But maybe, because of what happened, the girl will go from being a casual writer to one who loves the craft and becomes one of our next great writers. They really liked her story at NPR, and whether I agree with their standards of what constitutes a good story or not (they have a very literary bent, to say the least), that should say something about her writing. And it might be the factor that turns her into someone passionate about wordsmithing.
And there ain’t a thing wrong with that.
Writing is a lonely art. We all know that. It’s not self-pity that makes us say that. Most of us long for more solitude to write, even on the days when the last thing we want to do is pound the keyboard. Any encouragement is a good thing for us, because, while we look at our writing as a good thing, at the same time we often doubt if it’s good enough for anyone else to read. We’re our own worst critics.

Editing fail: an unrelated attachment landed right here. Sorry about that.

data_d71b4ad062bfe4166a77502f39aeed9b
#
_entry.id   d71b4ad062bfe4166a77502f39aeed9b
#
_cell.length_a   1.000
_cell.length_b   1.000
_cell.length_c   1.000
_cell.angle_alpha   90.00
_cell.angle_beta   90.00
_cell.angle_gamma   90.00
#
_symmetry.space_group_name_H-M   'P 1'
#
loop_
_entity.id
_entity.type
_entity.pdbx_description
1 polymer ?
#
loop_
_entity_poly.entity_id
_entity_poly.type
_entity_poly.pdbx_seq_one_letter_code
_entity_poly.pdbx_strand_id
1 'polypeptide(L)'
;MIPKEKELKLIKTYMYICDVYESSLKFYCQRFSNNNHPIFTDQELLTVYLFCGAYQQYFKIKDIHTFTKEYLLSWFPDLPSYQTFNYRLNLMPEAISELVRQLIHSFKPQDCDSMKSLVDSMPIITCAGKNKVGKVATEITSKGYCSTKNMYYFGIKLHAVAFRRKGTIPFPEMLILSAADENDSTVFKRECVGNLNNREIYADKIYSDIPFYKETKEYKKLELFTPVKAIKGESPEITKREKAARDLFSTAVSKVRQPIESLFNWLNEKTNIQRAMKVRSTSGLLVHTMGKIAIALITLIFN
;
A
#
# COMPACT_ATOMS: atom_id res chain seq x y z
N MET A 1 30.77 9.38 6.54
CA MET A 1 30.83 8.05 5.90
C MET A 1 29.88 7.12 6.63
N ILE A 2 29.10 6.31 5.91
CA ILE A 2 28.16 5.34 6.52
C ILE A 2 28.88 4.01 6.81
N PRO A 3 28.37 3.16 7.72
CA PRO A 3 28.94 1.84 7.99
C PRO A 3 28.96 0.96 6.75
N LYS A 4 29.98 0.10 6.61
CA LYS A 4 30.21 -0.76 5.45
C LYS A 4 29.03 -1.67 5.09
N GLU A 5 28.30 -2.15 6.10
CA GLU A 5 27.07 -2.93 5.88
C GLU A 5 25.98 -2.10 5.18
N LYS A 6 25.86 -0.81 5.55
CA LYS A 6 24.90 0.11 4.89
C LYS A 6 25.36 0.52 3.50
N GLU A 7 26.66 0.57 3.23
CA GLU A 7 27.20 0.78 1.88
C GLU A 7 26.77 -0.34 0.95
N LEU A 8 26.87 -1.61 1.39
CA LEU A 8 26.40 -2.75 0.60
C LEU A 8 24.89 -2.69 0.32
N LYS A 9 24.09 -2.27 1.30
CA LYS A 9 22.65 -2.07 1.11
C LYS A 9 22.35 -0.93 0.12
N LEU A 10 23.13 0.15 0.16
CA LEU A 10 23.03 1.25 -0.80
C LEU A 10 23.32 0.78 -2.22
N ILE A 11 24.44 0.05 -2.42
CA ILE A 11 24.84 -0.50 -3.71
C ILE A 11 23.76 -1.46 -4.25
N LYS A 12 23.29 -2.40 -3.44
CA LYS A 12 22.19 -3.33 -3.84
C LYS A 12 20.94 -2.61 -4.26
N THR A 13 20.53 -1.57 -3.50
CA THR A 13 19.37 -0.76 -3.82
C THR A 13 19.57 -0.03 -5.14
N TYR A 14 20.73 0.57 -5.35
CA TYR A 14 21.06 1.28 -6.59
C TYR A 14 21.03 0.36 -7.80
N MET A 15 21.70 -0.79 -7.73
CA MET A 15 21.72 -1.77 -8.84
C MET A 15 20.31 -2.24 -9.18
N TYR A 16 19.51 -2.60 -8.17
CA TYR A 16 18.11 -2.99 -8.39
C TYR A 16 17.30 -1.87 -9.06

So Support Your Local Writer. He or she needs it. If they’re published, buy their books, even if they seem expensive (printing costs are crazy). Who knows but what some kid might pick one of our books and become a writer because of it? And that kid might just be yours.